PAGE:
527 U.S. 516 (1999)


No. 97-1992.

United States Supreme Court.

Argued April 27, 1999.
Decided June 22, 1999.

O'Connor, J., delivered the opinion of the Court, in which Rehnquist, C. J., and Scalia, Kennedy, Souter, Thomas, and Ginsburg, JJ., joined. Stevens, J., filed a dissenting opinion, in which Breyer, J., joined, post, p. 525.

Stephen R. McAllister argued the cause for petitioner. With him on the briefs was Kirk W. Lowry.

James A. Feldman argued the cause for the United States et al. as amici curiae urging reversal. With him on the brief were Solicitor General Waxman, Acting Assistant Attorney General Lee, Deputy Solicitor General Underwood, Jessica Dunsay Silver, Seth M. Galanter, C. Gregory Stewart, Philip B. Sklover, and Carolyn L. Wheeler.

William J. Kilberg argued the cause for respondent. With him on the brief were Thomas G. Hungar, Brian J. Finucane, and James R. Holland II. [1]

Justice O'Connor, delivered the opinion of the Court.

Respondent United Parcel Service, Inc. (UPS), dismissed petitioner Vaughn L. Murphy from his job as a UPS mechanic because of his high blood pressure. Petitioner filed suit under Title I of the Americans with Disabilities Act of 1990 (ADA or Act), 104 Stat. 328, 42 U. S. C. § 12101 et seq., in Federal District Court. The District Court granted summary judgment to respondent, and the Court of Appeals for the Tenth Circuit affirmed. We must decide whether the Court of Appeals correctly considered petitioner in his medicated state when it held that petitioner's impairment does not "substantially limi[t]" one or more of his major life activities and whether it correctly determined that petitioner is not "regarded as disabled." See § 12102(2). In light of our decision in Sutton v. United Air Lines, Inc., ante, p. 471, we conclude that the Court of Appeals' resolution of both issues was correct.


Petitioner was first diagnosed with hypertension (high blood pressure) when he was 10 years old. Unmedicated, his blood pressure is approximately 250/160. With medication, however, petitioner's "hypertension does not significantly restrict his activities and . .. in general he can function normally and can engage in activities that other persons normally do." 946 F. Supp. 872, 875 (Kan. 1996) (discussing testimony of petitioner's physician).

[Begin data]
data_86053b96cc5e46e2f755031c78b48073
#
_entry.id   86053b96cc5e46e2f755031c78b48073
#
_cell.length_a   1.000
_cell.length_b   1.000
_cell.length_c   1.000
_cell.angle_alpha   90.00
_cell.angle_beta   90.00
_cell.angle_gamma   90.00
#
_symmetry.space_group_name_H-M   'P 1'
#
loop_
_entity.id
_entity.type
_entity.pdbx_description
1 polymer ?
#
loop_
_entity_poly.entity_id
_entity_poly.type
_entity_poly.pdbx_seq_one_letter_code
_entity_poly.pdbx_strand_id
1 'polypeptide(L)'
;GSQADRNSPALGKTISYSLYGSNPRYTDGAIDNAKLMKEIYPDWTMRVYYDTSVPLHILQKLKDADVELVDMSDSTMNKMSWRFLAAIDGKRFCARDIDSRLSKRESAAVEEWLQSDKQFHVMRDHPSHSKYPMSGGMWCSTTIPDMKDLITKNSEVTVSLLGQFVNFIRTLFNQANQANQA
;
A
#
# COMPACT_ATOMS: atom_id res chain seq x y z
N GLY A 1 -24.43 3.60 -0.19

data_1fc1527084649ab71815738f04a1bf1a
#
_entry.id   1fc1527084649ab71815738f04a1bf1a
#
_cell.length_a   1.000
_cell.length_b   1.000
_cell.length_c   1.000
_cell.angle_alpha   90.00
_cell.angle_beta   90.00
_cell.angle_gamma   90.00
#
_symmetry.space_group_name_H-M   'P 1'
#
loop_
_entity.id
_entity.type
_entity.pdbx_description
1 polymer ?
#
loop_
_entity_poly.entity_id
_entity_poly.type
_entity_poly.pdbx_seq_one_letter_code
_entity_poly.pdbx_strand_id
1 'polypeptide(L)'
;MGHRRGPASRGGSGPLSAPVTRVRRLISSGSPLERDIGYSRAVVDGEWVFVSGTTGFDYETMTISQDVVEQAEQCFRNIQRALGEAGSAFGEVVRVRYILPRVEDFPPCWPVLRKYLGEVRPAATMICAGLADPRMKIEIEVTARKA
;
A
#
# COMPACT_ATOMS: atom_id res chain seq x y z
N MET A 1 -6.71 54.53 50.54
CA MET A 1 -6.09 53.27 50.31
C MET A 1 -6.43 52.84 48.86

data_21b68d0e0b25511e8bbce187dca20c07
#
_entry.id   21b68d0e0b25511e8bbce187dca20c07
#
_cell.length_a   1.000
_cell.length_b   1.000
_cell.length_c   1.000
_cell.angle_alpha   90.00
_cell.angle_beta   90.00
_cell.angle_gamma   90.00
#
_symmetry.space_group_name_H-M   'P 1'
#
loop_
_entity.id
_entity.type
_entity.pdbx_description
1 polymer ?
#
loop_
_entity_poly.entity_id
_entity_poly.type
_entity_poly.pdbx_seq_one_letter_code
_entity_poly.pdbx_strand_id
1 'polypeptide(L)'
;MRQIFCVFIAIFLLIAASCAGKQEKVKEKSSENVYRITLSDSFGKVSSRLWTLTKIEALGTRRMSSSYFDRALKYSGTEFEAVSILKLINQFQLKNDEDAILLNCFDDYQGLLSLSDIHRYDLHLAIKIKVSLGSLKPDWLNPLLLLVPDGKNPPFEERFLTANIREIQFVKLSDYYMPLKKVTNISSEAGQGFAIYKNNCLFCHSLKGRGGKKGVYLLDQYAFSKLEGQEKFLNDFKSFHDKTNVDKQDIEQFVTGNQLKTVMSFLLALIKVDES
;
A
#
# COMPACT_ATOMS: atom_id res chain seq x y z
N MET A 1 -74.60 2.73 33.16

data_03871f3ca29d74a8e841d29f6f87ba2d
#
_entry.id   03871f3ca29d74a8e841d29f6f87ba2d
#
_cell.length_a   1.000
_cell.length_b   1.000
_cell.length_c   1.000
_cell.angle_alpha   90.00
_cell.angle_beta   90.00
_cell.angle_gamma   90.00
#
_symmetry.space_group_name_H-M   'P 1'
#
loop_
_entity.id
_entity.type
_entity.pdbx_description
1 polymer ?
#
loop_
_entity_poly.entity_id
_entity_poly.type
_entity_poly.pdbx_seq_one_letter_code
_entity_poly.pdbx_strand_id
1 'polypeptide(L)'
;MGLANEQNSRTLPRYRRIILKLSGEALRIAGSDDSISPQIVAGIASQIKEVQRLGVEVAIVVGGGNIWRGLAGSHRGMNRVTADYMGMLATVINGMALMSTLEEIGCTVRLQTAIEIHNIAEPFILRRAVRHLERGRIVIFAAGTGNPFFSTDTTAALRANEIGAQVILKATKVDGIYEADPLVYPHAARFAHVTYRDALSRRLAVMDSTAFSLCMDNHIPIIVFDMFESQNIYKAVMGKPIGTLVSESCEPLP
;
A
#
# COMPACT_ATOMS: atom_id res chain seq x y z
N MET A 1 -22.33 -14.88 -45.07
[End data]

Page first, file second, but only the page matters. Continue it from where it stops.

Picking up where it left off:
In August 1994, respondent hired petitioner as a mechanic, a position that required petitioner to drive commercial motor vehicles. Petitioner does not challenge the District Court's conclusion that driving a commercial motor vehicle is an essential function of the mechanic's job at UPS. Id., at 882-883. To drive such vehicles, however, petitioner had to satisfy certain health requirements imposed by the Department of Transportation (DOT). 49 CFR § 391.41(a) (1998) ("A person shall not drive a commercial motor vehicle unless he/she is physically qualified to do so and . . . has on his/her person. . . a medical examiner's certificate that he/she is physically qualified to drive a commercial motor vehicle"). One such requirement is that the driver of a commercial motor vehicle in interstate commerce have "no current clinical diagnosis of high blood pressure likely to interfere with his/her ability to operate a commercial vehicle safely." § 391.41(b)(6).

At the time respondent hired him, petitioner's blood pressure was so high, measuring at 186/124, that he was not qualified for DOT health certification, see App. 98a-102a (Department of Transportation, Medical Regulatory Criteria for Evaluation Under Section 391.41(b)(6), attached as exhibit to Affidavit and Testimony of John R. McMahon) (hereinafter Medical Regulatory Criteria). Nonetheless, petitioner was erroneously granted certification, and he commenced work. In September 1994, a UPS medical supervisor who was reviewing petitioner's medical files discovered the error and requested that petitioner have his blood pressure retested. Upon retesting, petitioner's blood pressure was measured at 160/102 and 164/104. See App. 48a (testimony of Vaughn Murphy). On October 5, 1994, respondent fired petitioner on the belief that his blood pressure exceeded the DOT's requirements for drivers of commercial motor vehicles.